“I hope audience members take away the message to follow your dreams and stay loyal to your family,” said Jordan Ziese, a Corbett High School freshman playing Mother Abbess.

Actors and directors note that the play has noticeable script differences from the 1965 movie starring Julie Andrews, but said the message from both versions is relevant today.

Students said they appreciated learning more historical context surrounding the Holocaust and how it relates to modern conflicts.

“I hope audiences find a deeper meaning,” Layton said. “I hope they can look at how good people can do bad things they would have never done on their own — and how they could have been pushed in that direction.”

The show runs at 7 p.m. Nov. 15, 21 and 22; 1 p.m. and 7 p.m. Nov. 16 and 23; and 3 p.m. Nov. 17 at The Chapel, 27132 S.E. Stark St., Troutdale. The Saturday matinees are sing-alongs, with lyrics projected on the walls. Two theater supporters are celebrating their birthdays at the play.

Tickets are $9 for students and seniors and $11 for adults. Matinee prices are $2 less. Online reservations are encouraged. For more information, call 503-939-3447 or visit

“The Sound of Music” features a cast of 47, with eight crew members. The show is directed by Angel Williams, with vocal direction by Kathy Johnson.

by: OUTLOOK PHOTO: LISA K. ANDERSON - Gresham High seniors Arianne Melton and Devin Bailey star in 'Hello, Dolly!'

Hello, Dolly!

Glamorous costumes, dazzling sets and huge dance numbers await audiences at Gresham High School’s production of “Hello, Dolly!”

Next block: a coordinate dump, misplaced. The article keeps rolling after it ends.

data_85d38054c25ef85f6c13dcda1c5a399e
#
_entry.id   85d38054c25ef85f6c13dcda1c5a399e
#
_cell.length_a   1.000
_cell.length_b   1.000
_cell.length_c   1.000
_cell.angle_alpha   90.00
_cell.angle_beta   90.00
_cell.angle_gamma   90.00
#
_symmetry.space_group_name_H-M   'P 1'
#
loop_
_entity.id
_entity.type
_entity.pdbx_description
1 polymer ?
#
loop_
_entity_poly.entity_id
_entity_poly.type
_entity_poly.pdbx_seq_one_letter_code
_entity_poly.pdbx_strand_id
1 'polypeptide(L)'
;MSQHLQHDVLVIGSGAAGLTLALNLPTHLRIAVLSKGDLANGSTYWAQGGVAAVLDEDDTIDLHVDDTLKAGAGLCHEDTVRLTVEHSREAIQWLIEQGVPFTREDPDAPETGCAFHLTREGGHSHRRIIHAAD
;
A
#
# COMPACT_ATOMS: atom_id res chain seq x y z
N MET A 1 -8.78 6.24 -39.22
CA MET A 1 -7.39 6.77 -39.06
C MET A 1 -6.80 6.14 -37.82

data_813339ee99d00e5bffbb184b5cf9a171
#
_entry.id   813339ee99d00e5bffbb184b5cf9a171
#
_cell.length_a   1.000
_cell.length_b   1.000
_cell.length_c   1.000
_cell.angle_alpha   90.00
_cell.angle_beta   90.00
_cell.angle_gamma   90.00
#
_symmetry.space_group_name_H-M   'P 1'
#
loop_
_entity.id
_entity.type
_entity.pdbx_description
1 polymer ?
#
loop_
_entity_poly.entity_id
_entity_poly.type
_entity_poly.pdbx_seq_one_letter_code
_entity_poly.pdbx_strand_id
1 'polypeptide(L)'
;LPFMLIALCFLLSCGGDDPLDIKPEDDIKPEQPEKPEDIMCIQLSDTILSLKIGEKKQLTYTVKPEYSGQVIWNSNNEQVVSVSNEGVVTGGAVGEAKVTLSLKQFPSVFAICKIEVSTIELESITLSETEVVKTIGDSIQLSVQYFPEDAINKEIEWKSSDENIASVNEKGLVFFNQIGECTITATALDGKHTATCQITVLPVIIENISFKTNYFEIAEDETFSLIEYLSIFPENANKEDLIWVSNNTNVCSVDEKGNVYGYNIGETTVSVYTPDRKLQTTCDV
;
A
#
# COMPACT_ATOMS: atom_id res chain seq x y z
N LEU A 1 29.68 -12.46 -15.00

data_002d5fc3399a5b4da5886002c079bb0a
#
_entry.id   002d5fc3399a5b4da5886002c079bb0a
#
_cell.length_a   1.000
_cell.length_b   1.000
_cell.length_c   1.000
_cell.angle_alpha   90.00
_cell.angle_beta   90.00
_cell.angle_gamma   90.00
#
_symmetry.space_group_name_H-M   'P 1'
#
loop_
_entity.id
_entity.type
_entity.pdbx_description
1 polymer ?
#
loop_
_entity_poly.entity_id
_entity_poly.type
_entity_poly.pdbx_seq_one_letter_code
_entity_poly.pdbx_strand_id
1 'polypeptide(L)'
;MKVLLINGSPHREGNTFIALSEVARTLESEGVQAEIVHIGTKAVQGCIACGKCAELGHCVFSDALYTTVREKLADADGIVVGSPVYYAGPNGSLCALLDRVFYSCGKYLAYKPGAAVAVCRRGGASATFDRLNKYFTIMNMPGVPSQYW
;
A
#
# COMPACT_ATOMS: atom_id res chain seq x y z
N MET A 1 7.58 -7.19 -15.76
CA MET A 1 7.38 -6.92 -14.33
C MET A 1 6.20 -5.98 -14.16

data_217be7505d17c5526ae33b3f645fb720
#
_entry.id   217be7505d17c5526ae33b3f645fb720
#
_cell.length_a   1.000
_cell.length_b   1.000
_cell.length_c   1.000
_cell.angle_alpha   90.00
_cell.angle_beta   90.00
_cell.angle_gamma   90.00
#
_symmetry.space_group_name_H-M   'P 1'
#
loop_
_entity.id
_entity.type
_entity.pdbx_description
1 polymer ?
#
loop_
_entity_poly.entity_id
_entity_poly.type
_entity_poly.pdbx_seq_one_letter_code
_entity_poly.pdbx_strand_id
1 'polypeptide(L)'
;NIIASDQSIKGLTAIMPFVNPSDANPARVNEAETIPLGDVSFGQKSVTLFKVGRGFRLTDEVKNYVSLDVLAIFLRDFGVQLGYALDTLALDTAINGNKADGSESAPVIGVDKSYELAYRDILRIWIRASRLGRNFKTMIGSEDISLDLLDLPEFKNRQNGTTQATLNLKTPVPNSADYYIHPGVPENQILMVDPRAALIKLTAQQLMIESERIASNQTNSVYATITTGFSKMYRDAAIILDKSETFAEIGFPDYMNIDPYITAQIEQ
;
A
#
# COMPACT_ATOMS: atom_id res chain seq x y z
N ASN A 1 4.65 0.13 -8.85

The iconic American musical centers on Dolly Levi, a big-hearted matchmaker who pairs up New York ladies and gentlemen in the 1890s.

Amid the matchmaking, Dolly sets herself up with Horace Vandergelder, a well-known “half a millionaire.”

“The play is about taking chances and doing something you wouldn’t ordinarily (do), instead of living with the day-to-day monotony of life,” said senior Arianne Melton, who plays Dolly. “It’s about true love.”

Melton is joined by senior Devin Bailey, who plays Horace. Bailey said the musical’s energy and time period is fun and challenging. “Everybody sits, stands, acts and talks differently,” Bailey said.

Angie Hahn, a senior, and Brandon Bailey, a junior, play off each other as Minnie Fay and Barnaby, offering comedic relief.

Director Sara Dempsey said she selected the musical after spending 16 days in New York last summer visiting her son.

“The excitement of going out and doing something different was inspiring,” she said. “We get so caught up in our everyday lives that we don’t take the time to find the joy in our lives. I’m hoping audiences will have a joyful time and maybe even be inspired by Dolly to do something adventurous and fun.”

The play went through several evolutions, beginning as a farce called “A Day Well Spent” in 1835. From a one-act farce, it became a full-length play, “The Matchmaker,” in 1955. And in 1964, Jerry Herman created the hit musical that went on to become a Broadway classic.

Performances run at 7 p.m. Nov. 22-23 and 29-30 and at 2 p.m. Sunday, Nov. 24 and Dec. 1, in the Gresham High School auditorium, 1200 N. Main Ave., Gresham.

Tickets are $10 for students and seniors and $12 for adults. For more information, visit or for group sales, call 503-674-5516.

The play features a cast of 50, an orchestra of 20 and 50 additional crew members.